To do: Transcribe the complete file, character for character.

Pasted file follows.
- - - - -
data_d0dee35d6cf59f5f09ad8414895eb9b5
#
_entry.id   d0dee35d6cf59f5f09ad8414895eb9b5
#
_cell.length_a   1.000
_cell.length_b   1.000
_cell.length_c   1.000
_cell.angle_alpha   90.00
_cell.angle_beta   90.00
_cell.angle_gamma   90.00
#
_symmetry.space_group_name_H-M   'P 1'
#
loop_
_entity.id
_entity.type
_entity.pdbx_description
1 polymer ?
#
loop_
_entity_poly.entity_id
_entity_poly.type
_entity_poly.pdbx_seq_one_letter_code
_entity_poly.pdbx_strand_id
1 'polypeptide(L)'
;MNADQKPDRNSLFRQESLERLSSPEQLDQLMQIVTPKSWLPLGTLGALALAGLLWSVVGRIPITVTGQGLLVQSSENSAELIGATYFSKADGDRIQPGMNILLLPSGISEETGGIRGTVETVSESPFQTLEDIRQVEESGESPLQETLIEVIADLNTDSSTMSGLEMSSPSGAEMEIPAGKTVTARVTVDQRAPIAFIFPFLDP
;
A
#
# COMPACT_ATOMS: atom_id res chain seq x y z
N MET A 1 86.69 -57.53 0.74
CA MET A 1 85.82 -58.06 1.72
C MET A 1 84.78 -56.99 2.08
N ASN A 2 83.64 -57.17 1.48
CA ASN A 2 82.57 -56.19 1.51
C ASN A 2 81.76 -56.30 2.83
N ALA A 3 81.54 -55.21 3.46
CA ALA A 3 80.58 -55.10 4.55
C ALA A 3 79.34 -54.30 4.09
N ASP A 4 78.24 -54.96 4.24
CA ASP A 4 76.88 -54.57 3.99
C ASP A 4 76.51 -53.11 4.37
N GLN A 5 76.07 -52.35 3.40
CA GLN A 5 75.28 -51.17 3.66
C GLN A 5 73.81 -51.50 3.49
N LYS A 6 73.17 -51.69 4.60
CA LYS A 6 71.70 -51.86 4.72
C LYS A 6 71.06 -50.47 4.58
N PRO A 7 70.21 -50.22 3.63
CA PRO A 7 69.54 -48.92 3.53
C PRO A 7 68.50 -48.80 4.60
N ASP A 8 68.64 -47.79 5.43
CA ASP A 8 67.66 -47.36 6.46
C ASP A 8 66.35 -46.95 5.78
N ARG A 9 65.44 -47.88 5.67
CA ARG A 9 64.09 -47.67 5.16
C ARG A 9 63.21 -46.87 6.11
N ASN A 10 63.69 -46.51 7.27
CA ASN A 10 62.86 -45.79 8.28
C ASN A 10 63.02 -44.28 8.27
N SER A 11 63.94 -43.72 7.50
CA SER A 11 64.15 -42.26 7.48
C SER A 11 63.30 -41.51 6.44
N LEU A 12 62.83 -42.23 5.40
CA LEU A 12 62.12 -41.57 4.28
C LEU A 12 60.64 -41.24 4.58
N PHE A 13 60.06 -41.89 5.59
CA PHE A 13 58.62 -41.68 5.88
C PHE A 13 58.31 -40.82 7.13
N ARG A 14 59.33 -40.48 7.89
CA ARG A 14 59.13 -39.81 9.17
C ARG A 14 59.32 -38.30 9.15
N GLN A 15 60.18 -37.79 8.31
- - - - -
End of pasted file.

data_d0dee35d6cf59f5f09ad8414895eb9b5
#
_entry.id   d0dee35d6cf59f5f09ad8414895eb9b5
#
_cell.length_a   1.000
_cell.length_b   1.000
_cell.length_c   1.000
_cell.angle_alpha   90.00
_cell.angle_beta   90.00
_cell.angle_gamma   90.00
#
_symmetry.space_group_name_H-M   'P 1'
#
loop_
_entity.id
_entity.type
_entity.pdbx_description
1 polymer ?
#
loop_
_entity_poly.entity_id
_entity_poly.type
_entity_poly.pdbx_seq_one_letter_code
_entity_poly.pdbx_strand_id
1 'polypeptide(L)'
;MNADQKPDRNSLFRQESLERLSSPEQLDQLMQIVTPKSWLPLGTLGALALAGLLWSVVGRIPITVTGQGLLVQSSENSAELIGATYFSKADGDRIQPGMNILLLPSGISEETGGIRGTVETVSESPFQTLEDIRQVEESGESPLQETLIEVIADLNTDSSTMSGLEMSSPSGAEMEIPAGKTVTARVTVDQRAPIAFIFPFLDP
;
A
#
# COMPACT_ATOMS: atom_id res chain seq x y z
N MET A 1 86.69 -57.53 0.74
CA MET A 1 85.82 -58.06 1.72
C MET A 1 84.78 -56.99 2.08
N ASN A 2 83.64 -57.17 1.48
CA ASN A 2 82.57 -56.19 1.51
C ASN A 2 81.76 -56.30 2.83
N ALA A 3 81.54 -55.21 3.46
CA ALA A 3 80.58 -55.10 4.55
C ALA A 3 79.34 -54.30 4.09
N ASP A 4 78.24 -54.96 4.24
CA ASP A 4 76.88 -54.57 3.99
C ASP A 4 76.51 -53.11 4.37
N GLN A 5 76.07 -52.35 3.40
CA GLN A 5 75.28 -51.17 3.66
C GLN A 5 73.81 -51.50 3.49
N LYS A 6 73.17 -51.69 4.60
CA LYS A 6 71.70 -51.86 4.72
C LYS A 6 71.06 -50.47 4.58
N PRO A 7 70.21 -50.22 3.63
CA PRO A 7 69.54 -48.92 3.53
C PRO A 7 68.50 -48.80 4.60
N ASP A 8 68.64 -47.79 5.43
CA ASP A 8 67.66 -47.36 6.46
C ASP A 8 66.35 -46.95 5.78
N ARG A 9 65.44 -47.88 5.67
CA ARG A 9 64.09 -47.67 5.16
C ARG A 9 63.21 -46.87 6.11
N ASN A 10 63.69 -46.51 7.27
CA ASN A 10 62.86 -45.79 8.28
C ASN A 10 63.02 -44.28 8.27
N SER A 11 63.94 -43.72 7.50
CA SER A 11 64.15 -42.26 7.48
C SER A 11 63.30 -41.51 6.44
N LEU A 12 62.83 -42.23 5.40
CA LEU A 12 62.12 -41.57 4.28
C LEU A 12 60.64 -41.24 4.58
N PHE A 13 60.06 -41.89 5.59
CA PHE A 13 58.62 -41.68 5.88
C PHE A 13 58.31 -40.82 7.13
N ARG A 14 59.33 -40.48 7.89
CA ARG A 14 59.13 -39.81 9.17
C ARG A 14 59.32 -38.30 9.15
N GLN A 15 60.18 -37.79 8.31